Artist and graphic novelist, Ross Campbell usually creates diverse and offbeat characters in unique, southern-gothic settings.
His best known work, Wet Moon, follows the lives and tales of young, edgy and unconventional women in the mythical bayou town of Wet Moon.
“Like a lot of artists, I started drawing when I was a kid. Although for a while in high school, I wanted to be a writer instead. I got serious about comics in college, and that was pretty much that!”
Campbell’s series Shadow Eyes features a teen vigilante, Scout Montana, who transforms into a mysterious, blue-clawed creature, and defends her dystopian city from evil.
According to Ross Campell on his southern gothic style,
“It’s both intentional and an unintentional, natural progression. I think it started around when I was doing volume 2 of my series, Wet Moon. Some people confused one character for another, which woke me up to how most of my characters had similar features. After that, I started trying to consciously make my characters look different from one another, and that led me to a more cartoony style, which was kind of returning to my roots, since I did cartoony stuff when I was younger. I think now I do something like ‘cartoony realism,’ a combination of both, although my style is always changing as I get older and improve, so I’m hesitant to put any clear divisions on old and new work. It’s an ongoing evolution.”
Campbell’s drawings normally have imperfections such as piercings, tattoos and missing limbs. He explains why.
“I’m always trying to increase the range of my characters’ appearances, but it’s something I have to actively work at, since like a lot of artists I tend to default to a certain type of character (basically Scout Montana from my comic Shadoweyes, haha) if I’m not thinking about it. It’s hard for me to come up with new faces that work in my style, since my face designs are fairly simple, without doing an exaggerated nose or something that might look silly. It’s something I’m not that great at, I’m always trying to improve. Same goes for body types. For creating characters, I usually come up with their personality and appearance simultaneously, I think of a basic type of personality I want to write and a basic type of look. Then those two things get fleshed out and developed, or change completely, as I draw the character again and again, and get a sense of who they are. For characters I’m not writing and just drawing, like when I’m working with a writer, it’s much easier because the personality part is already mostly taken care of, but I still have to figure out body language and expressions that fit into that, which usually involves things that the writer doesn’t put into the script. As for the body mods, they’re both aesthetic choices like if something fits with the design or I feel like drawing a certain thing, but of course I also take into account who the character is and what piercings or tattoos they might get, if any. It has to fit the character and what they’re into.”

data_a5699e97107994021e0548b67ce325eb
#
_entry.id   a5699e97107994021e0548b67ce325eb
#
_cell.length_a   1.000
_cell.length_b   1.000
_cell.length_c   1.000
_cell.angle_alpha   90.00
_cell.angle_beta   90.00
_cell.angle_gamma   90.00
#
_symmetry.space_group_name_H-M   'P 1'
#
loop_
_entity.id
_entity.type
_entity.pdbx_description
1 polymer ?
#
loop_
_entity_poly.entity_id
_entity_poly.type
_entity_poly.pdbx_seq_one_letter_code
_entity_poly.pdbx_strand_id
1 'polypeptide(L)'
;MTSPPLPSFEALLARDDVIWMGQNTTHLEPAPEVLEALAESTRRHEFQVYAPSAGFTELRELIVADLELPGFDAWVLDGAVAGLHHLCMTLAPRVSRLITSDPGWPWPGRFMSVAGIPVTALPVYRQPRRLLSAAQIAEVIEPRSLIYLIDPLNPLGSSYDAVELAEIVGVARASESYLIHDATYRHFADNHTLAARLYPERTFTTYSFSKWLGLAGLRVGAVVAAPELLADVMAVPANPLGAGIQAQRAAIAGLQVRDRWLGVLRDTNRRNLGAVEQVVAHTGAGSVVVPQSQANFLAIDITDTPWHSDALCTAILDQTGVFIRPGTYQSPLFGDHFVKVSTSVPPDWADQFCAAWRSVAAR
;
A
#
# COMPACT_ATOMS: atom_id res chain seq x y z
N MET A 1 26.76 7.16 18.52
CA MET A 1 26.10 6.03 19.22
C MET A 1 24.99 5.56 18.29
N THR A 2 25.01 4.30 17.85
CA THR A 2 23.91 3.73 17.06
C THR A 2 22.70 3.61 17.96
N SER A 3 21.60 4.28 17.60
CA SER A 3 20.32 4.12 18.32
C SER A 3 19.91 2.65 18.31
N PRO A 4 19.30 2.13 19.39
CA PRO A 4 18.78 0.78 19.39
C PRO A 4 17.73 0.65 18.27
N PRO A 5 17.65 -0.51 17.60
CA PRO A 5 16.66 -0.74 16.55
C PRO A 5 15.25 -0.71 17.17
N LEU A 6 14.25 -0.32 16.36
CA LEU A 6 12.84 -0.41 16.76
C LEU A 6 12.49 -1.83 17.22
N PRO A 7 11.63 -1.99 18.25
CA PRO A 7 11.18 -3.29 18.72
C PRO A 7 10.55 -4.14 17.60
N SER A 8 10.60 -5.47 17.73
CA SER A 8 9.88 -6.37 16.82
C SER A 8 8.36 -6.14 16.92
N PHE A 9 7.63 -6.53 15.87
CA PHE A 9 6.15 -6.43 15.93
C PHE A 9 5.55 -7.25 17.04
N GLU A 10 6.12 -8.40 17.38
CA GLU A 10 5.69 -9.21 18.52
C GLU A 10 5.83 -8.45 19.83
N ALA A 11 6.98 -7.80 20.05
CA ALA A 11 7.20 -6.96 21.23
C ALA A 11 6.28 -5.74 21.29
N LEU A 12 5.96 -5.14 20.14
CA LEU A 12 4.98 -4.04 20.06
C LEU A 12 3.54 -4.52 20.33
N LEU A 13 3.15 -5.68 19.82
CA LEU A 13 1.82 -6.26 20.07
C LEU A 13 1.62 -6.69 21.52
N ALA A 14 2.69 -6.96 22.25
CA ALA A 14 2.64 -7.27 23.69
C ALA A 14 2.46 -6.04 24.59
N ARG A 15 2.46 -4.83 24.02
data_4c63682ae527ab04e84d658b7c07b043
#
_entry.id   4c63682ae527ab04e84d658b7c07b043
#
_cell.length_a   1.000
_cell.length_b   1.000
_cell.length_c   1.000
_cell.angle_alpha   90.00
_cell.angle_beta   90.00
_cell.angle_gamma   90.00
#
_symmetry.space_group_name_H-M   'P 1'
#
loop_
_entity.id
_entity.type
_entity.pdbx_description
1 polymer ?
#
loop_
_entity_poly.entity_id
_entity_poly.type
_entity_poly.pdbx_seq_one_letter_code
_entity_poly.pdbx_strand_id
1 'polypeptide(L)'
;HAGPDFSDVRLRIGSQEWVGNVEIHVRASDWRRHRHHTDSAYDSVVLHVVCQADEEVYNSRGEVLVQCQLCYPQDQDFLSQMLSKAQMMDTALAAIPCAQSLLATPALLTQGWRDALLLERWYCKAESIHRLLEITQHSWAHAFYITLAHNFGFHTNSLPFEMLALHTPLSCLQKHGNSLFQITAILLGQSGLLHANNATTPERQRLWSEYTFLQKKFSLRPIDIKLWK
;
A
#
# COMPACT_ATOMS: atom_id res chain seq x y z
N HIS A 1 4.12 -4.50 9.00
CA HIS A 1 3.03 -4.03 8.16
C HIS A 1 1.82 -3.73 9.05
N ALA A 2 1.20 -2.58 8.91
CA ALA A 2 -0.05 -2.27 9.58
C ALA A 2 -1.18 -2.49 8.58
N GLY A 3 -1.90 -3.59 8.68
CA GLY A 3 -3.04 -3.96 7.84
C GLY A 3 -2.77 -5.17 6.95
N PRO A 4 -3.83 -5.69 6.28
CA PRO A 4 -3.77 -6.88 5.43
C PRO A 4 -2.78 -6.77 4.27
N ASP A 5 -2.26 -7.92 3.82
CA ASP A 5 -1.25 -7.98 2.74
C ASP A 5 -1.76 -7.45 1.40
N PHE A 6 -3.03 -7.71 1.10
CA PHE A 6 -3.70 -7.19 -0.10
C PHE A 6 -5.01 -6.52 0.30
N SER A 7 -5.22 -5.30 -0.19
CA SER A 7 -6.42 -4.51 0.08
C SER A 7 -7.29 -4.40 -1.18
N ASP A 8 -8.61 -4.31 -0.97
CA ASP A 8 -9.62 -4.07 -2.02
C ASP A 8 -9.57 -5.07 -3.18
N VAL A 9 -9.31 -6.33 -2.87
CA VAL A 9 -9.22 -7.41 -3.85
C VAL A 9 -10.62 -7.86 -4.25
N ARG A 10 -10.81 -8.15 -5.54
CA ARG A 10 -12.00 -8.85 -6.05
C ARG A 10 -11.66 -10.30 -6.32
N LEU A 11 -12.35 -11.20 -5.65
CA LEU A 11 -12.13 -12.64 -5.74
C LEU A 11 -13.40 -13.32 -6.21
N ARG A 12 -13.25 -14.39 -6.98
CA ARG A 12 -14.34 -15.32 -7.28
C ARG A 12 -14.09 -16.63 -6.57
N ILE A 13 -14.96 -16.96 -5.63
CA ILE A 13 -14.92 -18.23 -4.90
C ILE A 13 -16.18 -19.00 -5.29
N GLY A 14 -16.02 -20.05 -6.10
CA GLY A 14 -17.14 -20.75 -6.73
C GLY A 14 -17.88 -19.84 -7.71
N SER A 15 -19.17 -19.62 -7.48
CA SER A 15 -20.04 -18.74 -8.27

“The characters usually come first. I think of a character or two that I really want to write and draw, and then the story comes up around them. I don’t really come up with plots and then plug the characters in. For me, if the characters are strong and I’m invested in them, the story practically writes itself. For the narrative part, I start with an outline, which begins as a list of ideas and scenes all mashed together, and then I go through it and organize it over and over and sort of preening it, until it starts taking shape and then I turn it into a script. After the script comes thumbnails. I like to lay out the whole story in little sketches before I draw it, so I can see the whole thing at once and how the pages flow together and how the pacing goes. I’m pretty simple when it comes to materials, if I’m working traditionally it’s just pencil and usually brush with ink, sometimes I use pens, and digitally I use either Photoshop CS2 or Paint Tool Sai. I don’t really use anything fancy, even digitally I just use the basic tools like the Pencil Tool or whatever. I don’t know how other artists work, but I feel like my process is pretty straightforward, I don’t have any secrets or fancy tricks or anything.”
Tell us what you think about Ross Campbell’s work, stylistically. The diversity and non-conformist take to the characters offer a refreshing view on the way the females are portrayed. Would you purchases his work? Or perhaps you already read them. Sound off in the comments below!